ON OCTOBER 11, 2014, alleged sex worker Jennifer Laude was found semi-naked and dead in a motel room bathroom with black strangulation marks on her neck and her head in the toilet bowl.
Three condom wrappers were found in the room in Olongapo City, Philippines — one bearing the fingerprints of Joseph Pemberton, a 19-year-old US Marine who went with her to the motel.
As a picture emerged of how the beautiful 26-year-old transgender woman was killed, anger spread across the world at a story of violence and desperation that was all too familiar. And the hard-fought court conviction marks a turning point in history.
HORROR AT THE ‘SHORT TIME’ MOTEL
Some have disputed whether Ms Laude was a sex worker. It is not easy for trans women in her conservative country to find work and make a living.
The popular 26-year-old earned money by offering hair and beauty services from her home, and regularly sent money to her beloved family, as well as providing loans to others in her community.
She was engaged to a German man, and dreamt of a better life overseas, but had been turned down for a visa twice.
In the poverty-stricken Philippines, there are around 800,000 sex workers, making up almost one per cent of the population. The transgender women among them typically hide their status in order to ensure western men will pay them for sexual services, but are careful to stay near friends in case of trouble.
Ms Laude met Pemberton at a nightclub and went with him to a “short time” motel, bringing along friend Barbie, who headed to a different room with a companion. Some time later, the motel cashier alerted Barbie that she had seen Pemberton leave and found Jennifer dead in the room.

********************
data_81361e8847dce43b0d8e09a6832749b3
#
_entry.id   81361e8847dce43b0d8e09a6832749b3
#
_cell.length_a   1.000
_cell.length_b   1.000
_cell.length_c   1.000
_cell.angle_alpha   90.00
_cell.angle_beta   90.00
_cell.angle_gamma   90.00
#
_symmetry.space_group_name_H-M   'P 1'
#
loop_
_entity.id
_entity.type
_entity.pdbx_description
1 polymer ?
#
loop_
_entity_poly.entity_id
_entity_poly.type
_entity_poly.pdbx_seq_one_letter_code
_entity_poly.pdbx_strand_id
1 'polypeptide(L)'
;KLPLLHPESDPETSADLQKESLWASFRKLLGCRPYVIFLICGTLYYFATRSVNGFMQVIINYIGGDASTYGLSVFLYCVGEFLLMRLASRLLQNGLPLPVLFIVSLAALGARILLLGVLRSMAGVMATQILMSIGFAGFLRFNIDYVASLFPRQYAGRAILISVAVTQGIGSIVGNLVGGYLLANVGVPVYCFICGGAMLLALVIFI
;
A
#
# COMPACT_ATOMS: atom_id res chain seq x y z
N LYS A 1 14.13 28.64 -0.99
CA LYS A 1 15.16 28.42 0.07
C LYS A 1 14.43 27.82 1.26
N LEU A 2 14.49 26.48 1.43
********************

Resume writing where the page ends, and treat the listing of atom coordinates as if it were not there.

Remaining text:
Her death horrified a community tired of seeing its most disenfranchised members endure repeated violence without consequences for the perpetrator.
“For more than 100 years of the US soldiers in the Philippines, not a single US soldier was ever convicted,” the Laude family’s lawyer Virgie Suarez told news.com.au in New York, where a documentary on Ms Laude’s death this week premiered at the Tribeca film festival. “Charges were never made against them, despite the many reported and unreported violations — killings, rapes, harassments and all that. So it is very difficult.”
‘ KILL THE FILIPINOS, RAPE THE WOMEN. NO CONSEQUENCES’
This time, the prosecutor’s office found probable cause to file a murder charge against Pemberton. There was talk of a plea bargain between the US and Ms Laude’s family, but they weren’t interested in the usual financial settlements.
“That’s something they really hate about this,” Ms Suarez said. “People can easily be bought. There’s always a price. That’s not fair. People are human beings, there should be no price on the head of any person. In that case, the US soldiers, it becomes so easy to them to commit crime. It sounds like Filipinos were being offered on a silver platter. Kill the Filipinos, rape the women. No consequences.”
Pemberton was eventually convicted of homicide, reduced from the more serious charge of murder, and sentenced to a maximum of 10 years in jail, with the decision upheld on appeal in April 2017.
In order to achieve a murder conviction, the prosecution needed to prove cruelty, treachery, and superior force. The judge said superior strength could not be proven, despite the fact that Ms Laude was on hormones and worked in the beauty industry, while Pemberton was trained in combat — with one fellow soldier even demonstrating the strangulation move they had learnt. The judge also took into account the fact he was drunk.
Ms Laude’s failure to disclose the fact she was trans was given as a mitigating factor, with the judge stating that the “mitigating circumstance of passion and obfuscation is present in this case.”
Pemberton said Ms Laude performed oral sex on him and he became angry when he realised she was trans during the act. But evidence submitted in court showed that traces of a lubricant from the condoms found in the hotel room were found on his genitalia and in Ms Laude’s anus.